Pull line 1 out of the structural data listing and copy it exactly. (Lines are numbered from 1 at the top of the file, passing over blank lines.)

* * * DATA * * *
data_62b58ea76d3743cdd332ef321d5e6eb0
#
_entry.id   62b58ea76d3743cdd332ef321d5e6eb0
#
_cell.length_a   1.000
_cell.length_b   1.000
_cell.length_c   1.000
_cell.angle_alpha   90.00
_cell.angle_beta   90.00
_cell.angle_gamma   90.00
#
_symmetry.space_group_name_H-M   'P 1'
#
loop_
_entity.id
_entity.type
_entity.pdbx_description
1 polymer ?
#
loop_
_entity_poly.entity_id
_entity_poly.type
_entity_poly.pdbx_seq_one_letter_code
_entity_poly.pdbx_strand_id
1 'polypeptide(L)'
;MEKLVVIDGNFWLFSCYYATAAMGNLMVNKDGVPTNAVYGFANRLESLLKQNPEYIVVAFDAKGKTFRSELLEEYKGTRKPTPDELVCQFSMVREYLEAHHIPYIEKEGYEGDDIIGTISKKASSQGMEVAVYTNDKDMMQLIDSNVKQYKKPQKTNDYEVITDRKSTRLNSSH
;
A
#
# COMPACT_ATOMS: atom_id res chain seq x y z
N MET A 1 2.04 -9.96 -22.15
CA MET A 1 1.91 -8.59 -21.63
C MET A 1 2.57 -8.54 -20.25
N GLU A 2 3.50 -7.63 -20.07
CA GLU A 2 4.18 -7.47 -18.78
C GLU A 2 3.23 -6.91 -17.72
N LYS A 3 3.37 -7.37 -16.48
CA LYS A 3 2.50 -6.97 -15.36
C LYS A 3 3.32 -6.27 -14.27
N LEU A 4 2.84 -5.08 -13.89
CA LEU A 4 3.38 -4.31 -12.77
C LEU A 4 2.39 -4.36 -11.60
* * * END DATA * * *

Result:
data_62b58ea76d3743cdd332ef321d5e6eb0